It’s a great set-up and is much darker and more mature than what you’d find in most games of the time, even more astounding is the fact that Alis Landale is the protagonist of the story, a female character whose motivation is stone cold revenge, not love, not destiny or even for the glory, but so that she can shiv King Lassic in the kidney in revenge for the death of her loved ones.

The game starts and now we grind…I’m not kidding, you see it wasn’t until the 90’s that RPGs started to refine themselves into what they are today, back in the 80’s they were fairly primitive grind fests, partially that and also because most of these games were fairly short, you begin the game at level one with the weakest sword in the game and basically no armour, if you try to leave the small strip of land outside the local (enemy free) area you will die.

Continuing your quest you will explore all three planets in Algol as well as meet three companions:
Myau the musk cat, a talking magical cat that casts some good defence magic and fights with claws.
Odin, the physical fighter, no magic but fights with axes and guns.
And finally Noah the esper, weak physically, he casts the most powerful offensive magic in the game.
Alis herself is the well rounded character, capable physically, can cast some decent defensive and offensive magic as well as being able to use tele to talk to intelligent monsters.

One common trope of RPGs of the time was the “high fantasy setting”, the medieval castle under siege with knights and wizards banding together to fight a dragon. Phantasy star distinguishes itself from these by adding In a sci-fi element, swords and sorcery are all there, however in addition to the magic and swordplay there are guns and spaceships in the game, with many shoutouts to other sci-fi franchises like star wars with the Jawa like Motavians and the stormtrooper like robotcops.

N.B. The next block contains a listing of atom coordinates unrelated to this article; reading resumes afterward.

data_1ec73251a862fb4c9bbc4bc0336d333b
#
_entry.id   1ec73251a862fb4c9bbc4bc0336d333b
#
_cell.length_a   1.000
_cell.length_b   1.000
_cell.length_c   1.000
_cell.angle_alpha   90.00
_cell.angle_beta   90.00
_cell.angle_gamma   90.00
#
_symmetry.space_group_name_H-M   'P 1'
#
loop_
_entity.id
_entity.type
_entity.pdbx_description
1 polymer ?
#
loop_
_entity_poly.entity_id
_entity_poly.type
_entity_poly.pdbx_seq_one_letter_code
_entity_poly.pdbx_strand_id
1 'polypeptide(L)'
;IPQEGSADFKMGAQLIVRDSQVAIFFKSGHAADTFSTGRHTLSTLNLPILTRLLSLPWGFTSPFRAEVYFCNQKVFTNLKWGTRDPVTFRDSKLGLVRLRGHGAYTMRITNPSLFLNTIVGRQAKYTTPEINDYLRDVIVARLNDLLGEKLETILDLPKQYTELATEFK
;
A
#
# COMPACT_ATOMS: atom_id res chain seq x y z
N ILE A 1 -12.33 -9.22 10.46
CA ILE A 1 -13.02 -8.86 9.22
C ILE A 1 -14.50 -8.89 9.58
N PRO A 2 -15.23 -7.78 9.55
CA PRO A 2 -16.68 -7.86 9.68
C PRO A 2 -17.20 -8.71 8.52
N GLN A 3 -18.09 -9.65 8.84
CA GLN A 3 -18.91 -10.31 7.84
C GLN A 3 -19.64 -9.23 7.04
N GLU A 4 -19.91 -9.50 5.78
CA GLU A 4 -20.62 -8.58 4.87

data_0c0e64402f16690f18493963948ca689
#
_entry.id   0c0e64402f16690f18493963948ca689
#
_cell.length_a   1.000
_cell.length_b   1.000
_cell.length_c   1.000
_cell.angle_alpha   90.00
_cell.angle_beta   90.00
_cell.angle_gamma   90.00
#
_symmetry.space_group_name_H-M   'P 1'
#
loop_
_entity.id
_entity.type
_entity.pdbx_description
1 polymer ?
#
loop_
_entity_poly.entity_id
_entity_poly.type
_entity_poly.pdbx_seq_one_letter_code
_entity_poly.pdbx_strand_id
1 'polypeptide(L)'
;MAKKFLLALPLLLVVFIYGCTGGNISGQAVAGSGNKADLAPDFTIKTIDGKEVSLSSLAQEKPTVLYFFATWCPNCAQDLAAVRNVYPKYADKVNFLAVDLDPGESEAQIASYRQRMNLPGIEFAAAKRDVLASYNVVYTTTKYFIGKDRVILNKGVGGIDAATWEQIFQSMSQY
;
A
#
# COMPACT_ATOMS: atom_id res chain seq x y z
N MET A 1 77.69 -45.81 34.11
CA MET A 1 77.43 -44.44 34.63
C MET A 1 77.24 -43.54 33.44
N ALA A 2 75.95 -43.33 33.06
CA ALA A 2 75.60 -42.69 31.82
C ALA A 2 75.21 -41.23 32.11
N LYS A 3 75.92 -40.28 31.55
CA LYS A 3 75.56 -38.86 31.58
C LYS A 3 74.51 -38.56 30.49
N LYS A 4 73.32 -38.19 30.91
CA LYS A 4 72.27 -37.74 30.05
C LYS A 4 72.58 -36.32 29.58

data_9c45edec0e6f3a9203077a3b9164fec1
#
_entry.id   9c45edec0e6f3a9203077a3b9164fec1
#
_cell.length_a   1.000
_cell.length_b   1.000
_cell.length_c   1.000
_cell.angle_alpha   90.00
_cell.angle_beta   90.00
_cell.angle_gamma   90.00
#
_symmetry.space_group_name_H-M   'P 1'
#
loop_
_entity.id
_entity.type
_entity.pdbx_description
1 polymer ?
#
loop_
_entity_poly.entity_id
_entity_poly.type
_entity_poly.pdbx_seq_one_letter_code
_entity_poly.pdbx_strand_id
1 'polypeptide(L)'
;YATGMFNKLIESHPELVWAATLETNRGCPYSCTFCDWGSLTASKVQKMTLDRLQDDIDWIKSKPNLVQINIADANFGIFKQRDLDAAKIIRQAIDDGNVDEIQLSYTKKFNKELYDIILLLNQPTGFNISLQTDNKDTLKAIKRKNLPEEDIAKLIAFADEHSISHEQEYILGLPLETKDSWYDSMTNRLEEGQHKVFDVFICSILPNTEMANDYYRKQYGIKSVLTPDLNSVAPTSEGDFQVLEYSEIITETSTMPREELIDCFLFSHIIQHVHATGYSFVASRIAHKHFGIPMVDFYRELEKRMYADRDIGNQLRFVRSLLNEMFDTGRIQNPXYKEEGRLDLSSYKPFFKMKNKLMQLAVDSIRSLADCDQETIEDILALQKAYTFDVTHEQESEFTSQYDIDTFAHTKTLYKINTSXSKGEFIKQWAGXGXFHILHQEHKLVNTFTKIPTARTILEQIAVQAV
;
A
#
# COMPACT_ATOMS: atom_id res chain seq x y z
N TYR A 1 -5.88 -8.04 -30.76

The battles in the game (where you will be spending a lot of time due to the huge random encounter rate) are performed in a first person view with one huge animated enemy on screen, this doesn’t mean that there’s only one enemy though, depending on how many characters you have you can have up to 8 enemies to fight against at once. In battle you have several options, to attack, to use magic, to use an item, to talk and to run. Talking is an interesting mechanic, some enemies are actually intelligent and will talk to you if you try to make the connection, ending the battle and sometimes giving you an important hint in the bargain. Attacking unfortunately is annoying, it’s impossibly to actually choose who to attack, for example you are fighting 3 enemies, one of them has 2HP, the other 2 have 20, you want to attack the first enemy but the game is likely to attack the other 2 instead.